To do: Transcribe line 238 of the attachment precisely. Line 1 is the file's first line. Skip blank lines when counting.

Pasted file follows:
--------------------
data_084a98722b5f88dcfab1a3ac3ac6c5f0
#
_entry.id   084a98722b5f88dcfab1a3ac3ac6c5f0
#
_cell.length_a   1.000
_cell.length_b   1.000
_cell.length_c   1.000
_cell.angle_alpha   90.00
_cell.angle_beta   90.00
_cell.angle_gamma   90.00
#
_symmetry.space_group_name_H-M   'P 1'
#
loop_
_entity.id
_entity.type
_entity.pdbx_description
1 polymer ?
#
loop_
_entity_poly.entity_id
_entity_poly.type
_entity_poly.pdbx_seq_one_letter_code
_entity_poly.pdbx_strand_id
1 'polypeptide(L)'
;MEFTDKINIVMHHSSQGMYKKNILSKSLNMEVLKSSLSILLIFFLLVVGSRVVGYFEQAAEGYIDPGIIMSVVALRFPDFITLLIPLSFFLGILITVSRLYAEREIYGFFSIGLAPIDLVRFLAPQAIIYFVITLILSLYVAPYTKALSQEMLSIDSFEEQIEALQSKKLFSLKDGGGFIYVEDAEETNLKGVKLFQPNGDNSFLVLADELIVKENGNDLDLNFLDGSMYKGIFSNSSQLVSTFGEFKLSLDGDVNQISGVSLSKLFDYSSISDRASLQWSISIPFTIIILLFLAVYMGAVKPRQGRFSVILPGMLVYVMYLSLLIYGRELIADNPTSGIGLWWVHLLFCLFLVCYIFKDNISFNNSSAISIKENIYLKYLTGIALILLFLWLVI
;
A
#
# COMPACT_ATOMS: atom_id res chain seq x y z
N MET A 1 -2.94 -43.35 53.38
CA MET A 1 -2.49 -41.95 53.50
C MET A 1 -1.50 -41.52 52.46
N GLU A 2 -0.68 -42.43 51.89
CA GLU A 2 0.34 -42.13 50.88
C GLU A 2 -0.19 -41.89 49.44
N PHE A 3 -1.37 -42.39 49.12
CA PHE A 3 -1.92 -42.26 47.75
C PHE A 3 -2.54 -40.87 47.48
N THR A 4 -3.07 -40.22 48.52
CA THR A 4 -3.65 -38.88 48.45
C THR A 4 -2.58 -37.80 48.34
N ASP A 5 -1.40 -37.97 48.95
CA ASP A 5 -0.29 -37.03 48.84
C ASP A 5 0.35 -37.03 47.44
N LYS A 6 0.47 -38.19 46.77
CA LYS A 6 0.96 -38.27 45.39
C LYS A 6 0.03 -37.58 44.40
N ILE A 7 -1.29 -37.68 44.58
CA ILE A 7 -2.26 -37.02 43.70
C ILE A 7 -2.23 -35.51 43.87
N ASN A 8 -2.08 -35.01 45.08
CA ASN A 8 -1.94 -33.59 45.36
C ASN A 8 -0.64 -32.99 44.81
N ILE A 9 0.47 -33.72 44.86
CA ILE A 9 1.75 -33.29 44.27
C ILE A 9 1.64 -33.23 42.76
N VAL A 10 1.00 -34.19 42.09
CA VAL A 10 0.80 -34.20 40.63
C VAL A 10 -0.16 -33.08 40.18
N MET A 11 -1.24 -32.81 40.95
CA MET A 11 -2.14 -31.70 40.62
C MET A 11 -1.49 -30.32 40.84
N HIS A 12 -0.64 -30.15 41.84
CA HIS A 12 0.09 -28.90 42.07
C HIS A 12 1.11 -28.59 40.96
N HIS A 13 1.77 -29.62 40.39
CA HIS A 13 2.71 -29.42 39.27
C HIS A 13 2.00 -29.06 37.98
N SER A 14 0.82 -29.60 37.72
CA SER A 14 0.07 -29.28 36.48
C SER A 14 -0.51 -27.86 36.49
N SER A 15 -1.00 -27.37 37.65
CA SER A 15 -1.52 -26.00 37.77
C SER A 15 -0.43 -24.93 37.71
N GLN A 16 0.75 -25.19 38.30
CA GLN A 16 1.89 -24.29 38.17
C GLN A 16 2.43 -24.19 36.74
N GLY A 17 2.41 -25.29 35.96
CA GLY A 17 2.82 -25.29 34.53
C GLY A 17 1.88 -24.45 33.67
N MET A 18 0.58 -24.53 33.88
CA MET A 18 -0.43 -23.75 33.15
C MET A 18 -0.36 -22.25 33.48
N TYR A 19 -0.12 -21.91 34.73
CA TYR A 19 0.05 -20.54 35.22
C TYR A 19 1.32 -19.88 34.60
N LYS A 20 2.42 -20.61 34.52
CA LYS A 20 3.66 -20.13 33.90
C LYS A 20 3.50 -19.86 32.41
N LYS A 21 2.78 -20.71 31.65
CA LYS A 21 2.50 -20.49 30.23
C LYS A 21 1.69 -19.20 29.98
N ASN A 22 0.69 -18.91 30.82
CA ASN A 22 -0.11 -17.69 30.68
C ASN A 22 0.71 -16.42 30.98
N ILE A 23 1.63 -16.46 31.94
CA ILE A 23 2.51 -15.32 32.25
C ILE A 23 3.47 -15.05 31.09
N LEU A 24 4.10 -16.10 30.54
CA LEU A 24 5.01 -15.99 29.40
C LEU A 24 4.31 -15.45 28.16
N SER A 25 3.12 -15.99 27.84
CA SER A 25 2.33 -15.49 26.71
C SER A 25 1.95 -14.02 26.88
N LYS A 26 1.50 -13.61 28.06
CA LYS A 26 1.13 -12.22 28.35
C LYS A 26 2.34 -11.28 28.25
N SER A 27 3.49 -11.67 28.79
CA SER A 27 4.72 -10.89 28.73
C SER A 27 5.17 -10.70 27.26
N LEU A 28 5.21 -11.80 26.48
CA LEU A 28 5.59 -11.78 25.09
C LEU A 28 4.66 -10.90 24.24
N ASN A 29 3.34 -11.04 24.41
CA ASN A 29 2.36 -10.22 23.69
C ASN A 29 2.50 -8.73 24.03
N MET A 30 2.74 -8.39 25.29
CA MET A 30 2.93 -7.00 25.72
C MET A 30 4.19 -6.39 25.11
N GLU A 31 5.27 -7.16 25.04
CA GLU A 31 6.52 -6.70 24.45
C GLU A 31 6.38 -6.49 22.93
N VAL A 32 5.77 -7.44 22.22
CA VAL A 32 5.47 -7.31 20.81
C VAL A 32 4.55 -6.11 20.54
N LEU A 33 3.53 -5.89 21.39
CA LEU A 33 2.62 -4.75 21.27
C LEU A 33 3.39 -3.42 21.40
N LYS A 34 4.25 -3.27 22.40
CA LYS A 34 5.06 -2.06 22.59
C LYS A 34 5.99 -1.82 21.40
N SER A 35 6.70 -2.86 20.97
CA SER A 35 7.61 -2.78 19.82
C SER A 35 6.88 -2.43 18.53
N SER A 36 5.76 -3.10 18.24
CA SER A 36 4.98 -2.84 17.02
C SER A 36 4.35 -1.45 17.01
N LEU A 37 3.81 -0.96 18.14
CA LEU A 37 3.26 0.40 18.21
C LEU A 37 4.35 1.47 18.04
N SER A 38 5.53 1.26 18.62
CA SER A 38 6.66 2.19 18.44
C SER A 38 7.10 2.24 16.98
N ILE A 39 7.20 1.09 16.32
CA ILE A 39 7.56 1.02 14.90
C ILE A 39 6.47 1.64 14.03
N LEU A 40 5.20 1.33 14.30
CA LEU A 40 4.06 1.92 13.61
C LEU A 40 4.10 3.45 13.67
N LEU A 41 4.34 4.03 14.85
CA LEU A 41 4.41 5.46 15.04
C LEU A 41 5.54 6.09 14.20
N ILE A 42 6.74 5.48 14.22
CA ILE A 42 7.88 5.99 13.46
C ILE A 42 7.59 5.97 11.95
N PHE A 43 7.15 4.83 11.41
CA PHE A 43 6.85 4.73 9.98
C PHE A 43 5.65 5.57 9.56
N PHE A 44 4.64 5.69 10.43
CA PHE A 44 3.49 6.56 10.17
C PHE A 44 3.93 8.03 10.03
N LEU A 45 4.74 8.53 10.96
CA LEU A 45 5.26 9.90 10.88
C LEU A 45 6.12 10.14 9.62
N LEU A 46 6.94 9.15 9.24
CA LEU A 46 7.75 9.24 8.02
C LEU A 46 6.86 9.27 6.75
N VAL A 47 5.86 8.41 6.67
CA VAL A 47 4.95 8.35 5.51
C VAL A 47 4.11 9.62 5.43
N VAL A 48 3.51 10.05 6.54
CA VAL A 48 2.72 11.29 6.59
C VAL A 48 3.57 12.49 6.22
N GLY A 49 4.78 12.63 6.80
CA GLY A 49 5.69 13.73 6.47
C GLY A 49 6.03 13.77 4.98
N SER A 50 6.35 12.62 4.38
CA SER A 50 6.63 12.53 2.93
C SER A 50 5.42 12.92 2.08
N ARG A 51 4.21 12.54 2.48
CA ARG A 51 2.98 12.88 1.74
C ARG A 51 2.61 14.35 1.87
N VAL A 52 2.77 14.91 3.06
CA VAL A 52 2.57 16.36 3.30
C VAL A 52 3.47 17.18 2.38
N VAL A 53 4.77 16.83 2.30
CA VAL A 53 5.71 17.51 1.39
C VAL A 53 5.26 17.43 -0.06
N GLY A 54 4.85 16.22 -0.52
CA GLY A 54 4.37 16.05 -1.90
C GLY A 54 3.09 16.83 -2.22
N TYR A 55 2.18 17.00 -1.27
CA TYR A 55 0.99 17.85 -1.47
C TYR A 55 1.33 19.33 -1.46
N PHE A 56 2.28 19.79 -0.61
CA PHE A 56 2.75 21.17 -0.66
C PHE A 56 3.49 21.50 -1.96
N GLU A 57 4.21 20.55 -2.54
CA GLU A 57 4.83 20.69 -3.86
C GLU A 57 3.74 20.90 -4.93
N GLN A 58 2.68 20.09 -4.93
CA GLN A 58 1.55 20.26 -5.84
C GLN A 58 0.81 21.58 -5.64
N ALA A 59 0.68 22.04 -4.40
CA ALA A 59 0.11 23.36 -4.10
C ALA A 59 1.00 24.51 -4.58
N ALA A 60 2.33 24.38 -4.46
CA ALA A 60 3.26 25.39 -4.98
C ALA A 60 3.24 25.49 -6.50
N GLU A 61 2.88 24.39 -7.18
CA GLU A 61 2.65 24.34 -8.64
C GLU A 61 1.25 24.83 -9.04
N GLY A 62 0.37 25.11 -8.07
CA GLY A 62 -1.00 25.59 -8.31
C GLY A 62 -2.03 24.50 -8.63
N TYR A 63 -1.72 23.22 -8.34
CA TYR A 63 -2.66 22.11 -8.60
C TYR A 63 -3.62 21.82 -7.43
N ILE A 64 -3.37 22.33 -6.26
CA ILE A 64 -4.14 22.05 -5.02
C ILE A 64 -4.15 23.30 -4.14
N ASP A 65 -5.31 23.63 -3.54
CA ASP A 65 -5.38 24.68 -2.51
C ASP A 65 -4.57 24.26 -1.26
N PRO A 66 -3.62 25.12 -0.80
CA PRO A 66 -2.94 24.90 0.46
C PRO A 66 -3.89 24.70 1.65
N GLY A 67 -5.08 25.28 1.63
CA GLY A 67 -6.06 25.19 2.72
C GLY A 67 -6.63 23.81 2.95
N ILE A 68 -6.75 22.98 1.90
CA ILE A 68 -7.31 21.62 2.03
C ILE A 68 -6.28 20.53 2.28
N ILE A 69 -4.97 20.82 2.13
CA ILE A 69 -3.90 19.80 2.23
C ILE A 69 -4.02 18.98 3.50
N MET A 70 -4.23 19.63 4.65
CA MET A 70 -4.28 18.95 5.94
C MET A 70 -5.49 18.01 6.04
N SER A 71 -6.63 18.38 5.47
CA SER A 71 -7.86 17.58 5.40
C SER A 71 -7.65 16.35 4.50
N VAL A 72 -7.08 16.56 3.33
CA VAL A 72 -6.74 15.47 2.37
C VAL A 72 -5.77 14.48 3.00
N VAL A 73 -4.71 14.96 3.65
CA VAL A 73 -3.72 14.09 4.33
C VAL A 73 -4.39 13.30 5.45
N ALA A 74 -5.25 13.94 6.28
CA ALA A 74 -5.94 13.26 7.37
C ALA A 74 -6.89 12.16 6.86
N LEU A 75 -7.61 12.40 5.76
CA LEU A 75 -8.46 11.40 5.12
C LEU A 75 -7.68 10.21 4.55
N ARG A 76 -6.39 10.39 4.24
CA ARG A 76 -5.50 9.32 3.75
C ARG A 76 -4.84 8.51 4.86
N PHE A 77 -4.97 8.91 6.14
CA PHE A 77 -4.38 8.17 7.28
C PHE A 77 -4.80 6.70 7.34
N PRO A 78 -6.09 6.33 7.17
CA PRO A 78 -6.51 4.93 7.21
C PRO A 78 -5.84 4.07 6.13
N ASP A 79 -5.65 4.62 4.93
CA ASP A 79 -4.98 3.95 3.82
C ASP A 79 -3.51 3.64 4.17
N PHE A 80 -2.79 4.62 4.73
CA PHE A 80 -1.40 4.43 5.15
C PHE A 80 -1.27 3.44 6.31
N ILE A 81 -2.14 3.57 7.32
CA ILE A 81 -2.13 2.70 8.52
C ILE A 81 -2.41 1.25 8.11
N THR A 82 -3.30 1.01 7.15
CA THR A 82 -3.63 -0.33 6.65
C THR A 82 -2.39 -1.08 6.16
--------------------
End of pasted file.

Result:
N MET A 70 -4.23 19.63 4.65